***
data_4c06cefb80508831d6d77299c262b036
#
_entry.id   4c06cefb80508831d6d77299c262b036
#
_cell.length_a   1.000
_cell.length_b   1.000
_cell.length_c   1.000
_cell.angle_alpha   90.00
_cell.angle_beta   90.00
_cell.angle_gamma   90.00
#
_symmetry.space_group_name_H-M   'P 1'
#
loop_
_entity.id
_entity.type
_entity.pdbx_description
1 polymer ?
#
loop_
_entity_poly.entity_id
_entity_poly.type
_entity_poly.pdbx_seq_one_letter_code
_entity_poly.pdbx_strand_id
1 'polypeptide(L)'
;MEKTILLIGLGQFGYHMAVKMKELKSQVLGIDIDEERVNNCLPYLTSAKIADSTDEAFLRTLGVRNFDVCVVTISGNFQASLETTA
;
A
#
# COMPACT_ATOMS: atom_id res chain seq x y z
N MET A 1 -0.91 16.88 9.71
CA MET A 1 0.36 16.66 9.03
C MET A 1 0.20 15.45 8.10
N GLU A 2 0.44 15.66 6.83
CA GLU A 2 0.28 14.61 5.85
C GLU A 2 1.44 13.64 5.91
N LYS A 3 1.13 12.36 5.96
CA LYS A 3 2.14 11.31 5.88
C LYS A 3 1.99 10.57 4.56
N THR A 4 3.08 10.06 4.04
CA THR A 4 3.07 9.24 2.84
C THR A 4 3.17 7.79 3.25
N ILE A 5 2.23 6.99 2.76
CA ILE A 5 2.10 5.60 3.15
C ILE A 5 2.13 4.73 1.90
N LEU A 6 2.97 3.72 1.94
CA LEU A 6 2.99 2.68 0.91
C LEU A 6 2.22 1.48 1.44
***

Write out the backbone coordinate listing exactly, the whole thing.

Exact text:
data_4c06cefb80508831d6d77299c262b036
#
_entry.id   4c06cefb80508831d6d77299c262b036
#
_cell.length_a   1.000
_cell.length_b   1.000
_cell.length_c   1.000
_cell.angle_alpha   90.00
_cell.angle_beta   90.00
_cell.angle_gamma   90.00
#
_symmetry.space_group_name_H-M   'P 1'
#
loop_
_entity.id
_entity.type
_entity.pdbx_description
1 polymer ?
#
loop_
_entity_poly.entity_id
_entity_poly.type
_entity_poly.pdbx_seq_one_letter_code
_entity_poly.pdbx_strand_id
1 'polypeptide(L)'
;MEKTILLIGLGQFGYHMAVKMKELKSQVLGIDIDEERVNNCLPYLTSAKIADSTDEAFLRTLGVRNFDVCVVTISGNFQASLETTA
;
A
#
# COMPACT_ATOMS: atom_id res chain seq x y z
N MET A 1 -0.91 16.88 9.71
CA MET A 1 0.36 16.66 9.03
C MET A 1 0.20 15.45 8.10
N GLU A 2 0.44 15.66 6.83
CA GLU A 2 0.28 14.61 5.85
C GLU A 2 1.44 13.64 5.91
N LYS A 3 1.13 12.36 5.96
CA LYS A 3 2.14 11.31 5.88
C LYS A 3 1.99 10.57 4.56
N THR A 4 3.08 10.06 4.04
CA THR A 4 3.07 9.24 2.84
C THR A 4 3.17 7.79 3.25
N ILE A 5 2.23 6.99 2.76
CA ILE A 5 2.10 5.60 3.15
C ILE A 5 2.13 4.73 1.90
N LEU A 6 2.97 3.72 1.94
CA LEU A 6 2.99 2.68 0.91
C LEU A 6 2.22 1.48 1.44